2016 Grand Prix of Europe Race Review

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Nico Rosberg was triumphant in the streets of Baku. Photo credit: Mercedes AMG Petronas

Start on pole, lead every lap, set the fastest lap, and win the race. On Formula One’s inaugural grand prix held at Azerbaijan, Nico Rosberg made his mark on the scenic Baku City Circuit by achieving the “Grand Slam.” With Mercedes teammate and championship rival Lewis Hamilton crashing out of the top ten shootout in Qualifying and starting the race at tenth, Rosberg’s return to the top step of the podium after a difficult past three races consolidated his championship lead. There’s nothing more to say about the German’s race as he drove like the wind in windy Baku. The performance gap between his Mercedes and the Ferrari of second place finisher Sebastian Vettel was quite clear on the power street circuit.

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Sergio Perez finished third to cap off another impressive weekend. Photo credit: Sahara Force India F1 Team

Not to take the spotlight away from Rosberg but perhaps the star of the weekend was Force India’s Sergio Perez, who notched a third place finish for the second time in three races. He and teammate Nico Hulkenberg demonstrated tremendous pace as early as the Friday practice sessions but on Saturday morning’s practice session, Perez hit the barrier at the exit of Turn 15, necessitating a gearbox change that was set to drop him five grid places from wherever he ends up in Qualifying. Sure enough, the Mexican delivered with aplomb, setting the second-fastest time in Qualifying to minimize the effect of his grid penalty, at least as much as the Force India could handle.

The Force India VJM09 had strong straight-line speed and a Mercedes power unit to take on the unique challenge posed by the high-speed power street circuit of Baku. On the final sector, a roughly two-kilometer stretch has drivers stepping on the gas at full throttle for around twenty seconds. Drivers of Mercedes-powered cars constantly reached speeds in excess of 360 km/h, easily attainable with the aid of DRS and slipstreaming.

Perez was a busy man throughout the race, using the long main straight to work his way up the order with a two-stop strategy. On his tail for many laps was Hamilton, shadowing Perez’s upward progress. However, midway through, Perez started pulling away from the reigning world champion, as Hamilton encountered problems with his car’s settings.

Hamilton repeatedly consulted with his engineer over the radio but the communication restrictions imposed to crackdown on driver coaching wouldn’t allow his engineer to be more forthcoming. This meant that Hamilton had to figure the problem out by himself—of course while driving at high speeds and keeping his car away from the walls.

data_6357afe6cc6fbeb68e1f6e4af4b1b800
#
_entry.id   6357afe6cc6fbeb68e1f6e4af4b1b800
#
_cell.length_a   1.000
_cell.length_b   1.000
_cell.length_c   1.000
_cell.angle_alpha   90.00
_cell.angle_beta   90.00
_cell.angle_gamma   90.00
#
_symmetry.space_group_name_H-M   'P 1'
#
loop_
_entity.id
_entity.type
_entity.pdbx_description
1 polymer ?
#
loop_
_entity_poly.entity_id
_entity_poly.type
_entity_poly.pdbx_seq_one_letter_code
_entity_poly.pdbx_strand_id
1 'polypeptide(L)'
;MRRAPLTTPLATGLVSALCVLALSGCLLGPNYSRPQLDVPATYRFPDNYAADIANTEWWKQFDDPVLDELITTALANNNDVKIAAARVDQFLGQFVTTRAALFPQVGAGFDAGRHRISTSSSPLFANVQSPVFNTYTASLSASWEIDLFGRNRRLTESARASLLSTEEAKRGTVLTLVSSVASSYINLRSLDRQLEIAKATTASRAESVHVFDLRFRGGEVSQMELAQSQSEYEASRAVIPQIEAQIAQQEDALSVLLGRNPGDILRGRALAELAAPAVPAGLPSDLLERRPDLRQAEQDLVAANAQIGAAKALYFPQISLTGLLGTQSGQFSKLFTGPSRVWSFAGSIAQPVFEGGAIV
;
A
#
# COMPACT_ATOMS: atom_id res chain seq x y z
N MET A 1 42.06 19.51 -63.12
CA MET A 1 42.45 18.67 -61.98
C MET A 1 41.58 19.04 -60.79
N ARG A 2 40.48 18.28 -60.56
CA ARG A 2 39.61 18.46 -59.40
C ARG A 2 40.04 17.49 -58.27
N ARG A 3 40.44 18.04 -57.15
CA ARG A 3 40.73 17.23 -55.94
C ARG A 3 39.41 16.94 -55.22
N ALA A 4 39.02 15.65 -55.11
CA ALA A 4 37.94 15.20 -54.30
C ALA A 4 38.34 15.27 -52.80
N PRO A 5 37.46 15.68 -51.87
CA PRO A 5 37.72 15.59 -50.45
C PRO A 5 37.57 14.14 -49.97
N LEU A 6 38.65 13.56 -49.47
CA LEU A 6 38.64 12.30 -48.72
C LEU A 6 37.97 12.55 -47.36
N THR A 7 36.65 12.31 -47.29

Kimi Raikkonen also encountered a similar problem with his Ferrari and his engineer was also not allowed to answer his questions. Raikkonen had received a five-second time penalty when he crossed the pit entry line while slipstreaming Daniel Ricciardo’s Red Bull early in the race. Hampered by the problem, Raikkonen couldn’t fight to build a five-second gap to Perez who had been quickly catching up anyway.

With no threat from Hamilton behind him, Perez, in theory, pretty much had third place in the bag as long as he kept Raikkonen within five seconds ahead of him. But at Turn One on the final lap, Perez took third place on the track anyway, making the easy pass on the Finn to cement the glory of his podium finish. Raikkonen retained fourth place despite his time penalty as Hamilton was too far back.


Communication issues

The problems encountered by both Hamilton and Raikkonen prompted more questioning on the “radio ban” restrictions. Alex Yoong on Fox Sports Asia said that the radio should at least be freed up and I agree, thinking that the communication rules need amendments. After all, racing drivers focus on driving and not engineering.

The “radio ban” was imposed because engineers on some instances were practically instructing drivers how to drive the car around the track and I fully support the crackdown on this. But with F1 cars being so high-tech and complicated nowadays, a driver can encounter some weird technical glitch and completely not know how to solve it. So maybe drivers need to be cut some slack and be allowed to receive more technical support on technology or software-related problems that require tinkering with the many buttons on the steering wheel—as if steering an F1 car around a track wasn’t hard enough by itself.

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